So today’s recipe is one I threw together from the odds and ends of other meals, and it is delicious! I mixed some orecchiette pasta (use whatever you have) with some sautéed mushrooms and spinach that I’d seasoned with salt and red pepper flakes, then tossed all of that with a healthy portion of sun dried tomatoes, olive oil, a little bit of pasta water, and some crumbled goat cheese. Easy, quick, delicious. If I hadn’t scarfed down the leftover spicy Italian sausage bits I had as a “snack” earlier that day, I’d have tossed that in too.

Faithful Schmaithful

You may have heard that Zack Snyder is working on a “faithful” retelling of Arthurian legend—you know, the dude who directed 300. That guy. I…read that and immediately wanted to make the subject of this newsletter “LOL Wut?” because, dear readers: que!? What in the rooty tooty fresh and fruity f*ck is a “faithful” retelling of a legend that is, in and of itself, a mish-mash of British lore, Welsh and Celtic mythology, and a whole bunch of other influence that’s been told and retold for centuries? (I really enjoyed that Twitter thread).

I am not actually dissing 300; in fact, I’ve never seen it. I’m just saying that a guy who made a movie like 300 about the Battle of Thermopylae and the Persian Wars should be intimately familiar with the way legends and mythology work and is clearly okay with some creative license. And you know what, it’s still fine to want to make a film that doesn’t veer so much from you perceive to be the “canon.” But the explosion of people on the internet being like, “Finally! All these retellings have bastardized the original!” are what made me scratch my head.

So today we’re going to revel in Arthurian retellings, versions that are creative and subversive and would certainly ruffle the feathers of Arthurian purists. Two of these are YA, but don’t let that deter any of you who don’t normally read young adult fiction. There is such good potential for book club talk with all three of these interpretations of this age-old legend.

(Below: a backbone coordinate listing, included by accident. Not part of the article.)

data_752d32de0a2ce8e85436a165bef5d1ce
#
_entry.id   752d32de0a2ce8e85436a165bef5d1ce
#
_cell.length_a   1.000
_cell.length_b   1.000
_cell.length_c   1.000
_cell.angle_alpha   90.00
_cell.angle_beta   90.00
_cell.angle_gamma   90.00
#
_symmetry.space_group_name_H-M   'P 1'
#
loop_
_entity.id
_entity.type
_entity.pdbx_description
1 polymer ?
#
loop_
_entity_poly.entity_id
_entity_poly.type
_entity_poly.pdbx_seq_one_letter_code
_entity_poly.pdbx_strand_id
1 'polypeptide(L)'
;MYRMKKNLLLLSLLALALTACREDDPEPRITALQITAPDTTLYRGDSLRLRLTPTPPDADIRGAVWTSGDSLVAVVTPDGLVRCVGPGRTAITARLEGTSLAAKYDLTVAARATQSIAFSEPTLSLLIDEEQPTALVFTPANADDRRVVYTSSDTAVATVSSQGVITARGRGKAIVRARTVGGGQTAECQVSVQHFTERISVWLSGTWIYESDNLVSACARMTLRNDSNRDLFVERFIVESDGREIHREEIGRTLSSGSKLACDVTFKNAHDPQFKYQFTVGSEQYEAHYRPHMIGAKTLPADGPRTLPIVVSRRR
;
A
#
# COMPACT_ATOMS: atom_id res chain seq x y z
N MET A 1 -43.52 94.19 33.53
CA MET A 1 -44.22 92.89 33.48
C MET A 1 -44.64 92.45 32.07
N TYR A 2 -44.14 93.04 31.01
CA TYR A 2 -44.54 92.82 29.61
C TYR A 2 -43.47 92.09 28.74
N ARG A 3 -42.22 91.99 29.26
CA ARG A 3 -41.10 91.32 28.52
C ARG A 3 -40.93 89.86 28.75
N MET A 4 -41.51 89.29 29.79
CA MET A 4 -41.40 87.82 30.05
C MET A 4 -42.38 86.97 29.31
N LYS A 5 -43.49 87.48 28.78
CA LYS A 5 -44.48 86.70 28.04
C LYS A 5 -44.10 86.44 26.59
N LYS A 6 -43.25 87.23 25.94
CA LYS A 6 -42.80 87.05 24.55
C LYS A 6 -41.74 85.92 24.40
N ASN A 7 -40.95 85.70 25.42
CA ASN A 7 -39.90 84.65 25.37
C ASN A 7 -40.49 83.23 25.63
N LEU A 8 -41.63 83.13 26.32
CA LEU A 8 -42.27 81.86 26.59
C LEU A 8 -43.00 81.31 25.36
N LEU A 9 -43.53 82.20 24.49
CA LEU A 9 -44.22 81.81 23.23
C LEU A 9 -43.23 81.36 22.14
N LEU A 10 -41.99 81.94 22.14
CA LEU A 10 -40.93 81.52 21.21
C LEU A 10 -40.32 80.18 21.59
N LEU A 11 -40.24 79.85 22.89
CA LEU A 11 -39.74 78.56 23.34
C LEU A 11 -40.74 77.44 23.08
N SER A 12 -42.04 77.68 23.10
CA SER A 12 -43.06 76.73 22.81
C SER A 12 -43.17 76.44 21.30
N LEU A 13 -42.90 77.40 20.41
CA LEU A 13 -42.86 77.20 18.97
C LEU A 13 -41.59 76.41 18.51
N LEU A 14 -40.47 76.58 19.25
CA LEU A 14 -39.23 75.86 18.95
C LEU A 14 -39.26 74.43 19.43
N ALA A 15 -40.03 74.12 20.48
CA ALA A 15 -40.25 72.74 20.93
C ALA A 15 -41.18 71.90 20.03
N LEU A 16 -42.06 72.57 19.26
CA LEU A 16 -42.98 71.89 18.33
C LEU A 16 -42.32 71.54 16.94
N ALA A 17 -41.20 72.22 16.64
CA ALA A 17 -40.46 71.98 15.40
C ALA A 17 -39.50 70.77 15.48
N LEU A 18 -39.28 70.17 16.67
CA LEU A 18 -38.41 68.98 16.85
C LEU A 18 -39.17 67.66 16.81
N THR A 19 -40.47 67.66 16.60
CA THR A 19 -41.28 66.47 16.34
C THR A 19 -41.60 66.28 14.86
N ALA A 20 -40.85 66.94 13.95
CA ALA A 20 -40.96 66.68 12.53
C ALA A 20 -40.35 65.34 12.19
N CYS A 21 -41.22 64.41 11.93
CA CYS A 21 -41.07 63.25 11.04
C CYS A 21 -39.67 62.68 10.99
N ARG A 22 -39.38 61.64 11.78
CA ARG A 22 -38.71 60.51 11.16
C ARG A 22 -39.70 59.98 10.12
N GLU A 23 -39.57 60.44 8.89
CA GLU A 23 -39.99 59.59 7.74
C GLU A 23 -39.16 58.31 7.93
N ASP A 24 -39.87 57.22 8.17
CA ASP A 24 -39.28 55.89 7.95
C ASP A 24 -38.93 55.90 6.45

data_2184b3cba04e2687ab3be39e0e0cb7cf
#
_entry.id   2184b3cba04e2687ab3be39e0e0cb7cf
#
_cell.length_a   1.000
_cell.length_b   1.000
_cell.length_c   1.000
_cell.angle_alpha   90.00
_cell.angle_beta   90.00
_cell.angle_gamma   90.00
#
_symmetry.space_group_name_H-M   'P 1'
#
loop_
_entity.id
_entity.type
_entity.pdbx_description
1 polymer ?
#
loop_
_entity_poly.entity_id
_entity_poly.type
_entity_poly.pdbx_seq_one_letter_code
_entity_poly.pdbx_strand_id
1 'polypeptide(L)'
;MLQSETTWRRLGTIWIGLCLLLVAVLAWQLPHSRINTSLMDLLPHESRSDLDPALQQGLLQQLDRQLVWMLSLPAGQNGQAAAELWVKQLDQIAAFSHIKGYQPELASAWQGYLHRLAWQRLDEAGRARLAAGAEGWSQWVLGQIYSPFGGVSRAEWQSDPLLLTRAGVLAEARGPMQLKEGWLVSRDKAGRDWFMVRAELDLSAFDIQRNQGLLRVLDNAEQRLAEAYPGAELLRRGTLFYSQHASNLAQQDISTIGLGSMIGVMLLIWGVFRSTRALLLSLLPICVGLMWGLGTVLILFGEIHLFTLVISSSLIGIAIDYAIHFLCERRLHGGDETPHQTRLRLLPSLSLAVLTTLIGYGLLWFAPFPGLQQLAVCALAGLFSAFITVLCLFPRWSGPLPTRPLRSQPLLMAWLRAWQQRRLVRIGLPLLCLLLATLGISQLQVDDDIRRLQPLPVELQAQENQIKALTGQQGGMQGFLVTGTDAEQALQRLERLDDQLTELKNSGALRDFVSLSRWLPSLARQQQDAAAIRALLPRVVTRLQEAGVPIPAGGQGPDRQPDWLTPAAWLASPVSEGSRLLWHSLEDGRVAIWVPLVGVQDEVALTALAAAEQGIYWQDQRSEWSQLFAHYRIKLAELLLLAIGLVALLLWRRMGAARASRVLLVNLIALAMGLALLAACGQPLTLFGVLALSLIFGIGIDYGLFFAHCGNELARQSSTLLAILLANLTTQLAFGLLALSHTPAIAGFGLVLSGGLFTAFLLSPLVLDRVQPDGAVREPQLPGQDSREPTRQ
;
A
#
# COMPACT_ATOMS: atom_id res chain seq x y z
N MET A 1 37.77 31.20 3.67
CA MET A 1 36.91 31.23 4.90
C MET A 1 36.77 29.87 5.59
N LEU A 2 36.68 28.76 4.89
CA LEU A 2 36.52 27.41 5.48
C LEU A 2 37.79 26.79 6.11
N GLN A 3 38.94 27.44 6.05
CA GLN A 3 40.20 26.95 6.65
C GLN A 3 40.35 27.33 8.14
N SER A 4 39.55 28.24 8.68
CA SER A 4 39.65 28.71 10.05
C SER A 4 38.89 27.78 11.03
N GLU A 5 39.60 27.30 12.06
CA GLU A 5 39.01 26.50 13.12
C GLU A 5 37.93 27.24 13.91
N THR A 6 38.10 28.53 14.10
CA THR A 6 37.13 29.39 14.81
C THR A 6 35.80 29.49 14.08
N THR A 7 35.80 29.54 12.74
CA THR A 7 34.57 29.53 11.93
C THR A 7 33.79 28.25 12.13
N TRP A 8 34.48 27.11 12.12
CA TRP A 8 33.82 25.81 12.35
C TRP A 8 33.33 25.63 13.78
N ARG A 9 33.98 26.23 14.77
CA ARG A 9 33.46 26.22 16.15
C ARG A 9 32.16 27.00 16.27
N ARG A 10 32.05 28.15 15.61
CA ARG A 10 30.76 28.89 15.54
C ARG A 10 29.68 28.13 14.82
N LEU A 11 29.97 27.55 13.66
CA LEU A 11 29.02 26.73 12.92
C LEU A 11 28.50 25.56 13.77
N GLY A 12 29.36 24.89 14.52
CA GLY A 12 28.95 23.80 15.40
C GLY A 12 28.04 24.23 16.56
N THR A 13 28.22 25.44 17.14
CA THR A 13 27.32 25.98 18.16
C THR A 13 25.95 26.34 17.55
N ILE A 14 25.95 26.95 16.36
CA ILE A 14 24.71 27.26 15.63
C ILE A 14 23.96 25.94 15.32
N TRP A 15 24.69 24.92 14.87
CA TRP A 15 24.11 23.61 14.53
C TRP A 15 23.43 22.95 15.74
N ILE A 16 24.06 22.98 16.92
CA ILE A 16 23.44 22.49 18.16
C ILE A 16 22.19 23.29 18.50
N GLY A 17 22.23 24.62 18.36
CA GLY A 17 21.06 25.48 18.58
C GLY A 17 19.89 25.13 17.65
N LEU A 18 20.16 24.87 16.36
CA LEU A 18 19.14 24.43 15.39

By Force Alone by Lavie Tidhar

Lavie Tidhar said “$@^& your Arthurian feelings” with this book. He took the legend, chopped it into pieces, poured on some gasoline, and lit. that. match. To call this work subversive is not enough. It nocks an arrow with a white-hot tip right at the whole idea of Arthurian legend as a noble, virtuous tale of English conquest (can conquer be noble?) and his aim is true. No one, and I do mean not one single soul, is likable in this version: the Knights of the Round Table are a band of selfish misanthropes, Merlin is a lying jerk and an instigator who feeds off conflict, and even the Lady of the Lake is a shady arms dealer. No one is safe! Woven into lots of violence and some dark & twisty humor is a searing critique of Brexit and British nationalism in general. That is where this book hooked me. Make sure to read the afterword: it explains how and why Tidhar twisted this beloved story to point out the hypocrisy of zealous nationalism.

Book Club Bonus: It’s uncomfortable conversation time! Let this book be a jumping board for a chat about how many classic stories aren’t all that virtuous and actually glorify some pretty trash behavior. Maybe that behavior is imperialism, or ableism, or white supremacy; maybe it’s the vilifying of women as evil temptresses and monsters at every turn. Don’t limit the conversation to literature either (American history taught in schools, I’m looking at you); cast that net wide and talk about it!

Legendborn by Tracy Deonn (Legendborn #1)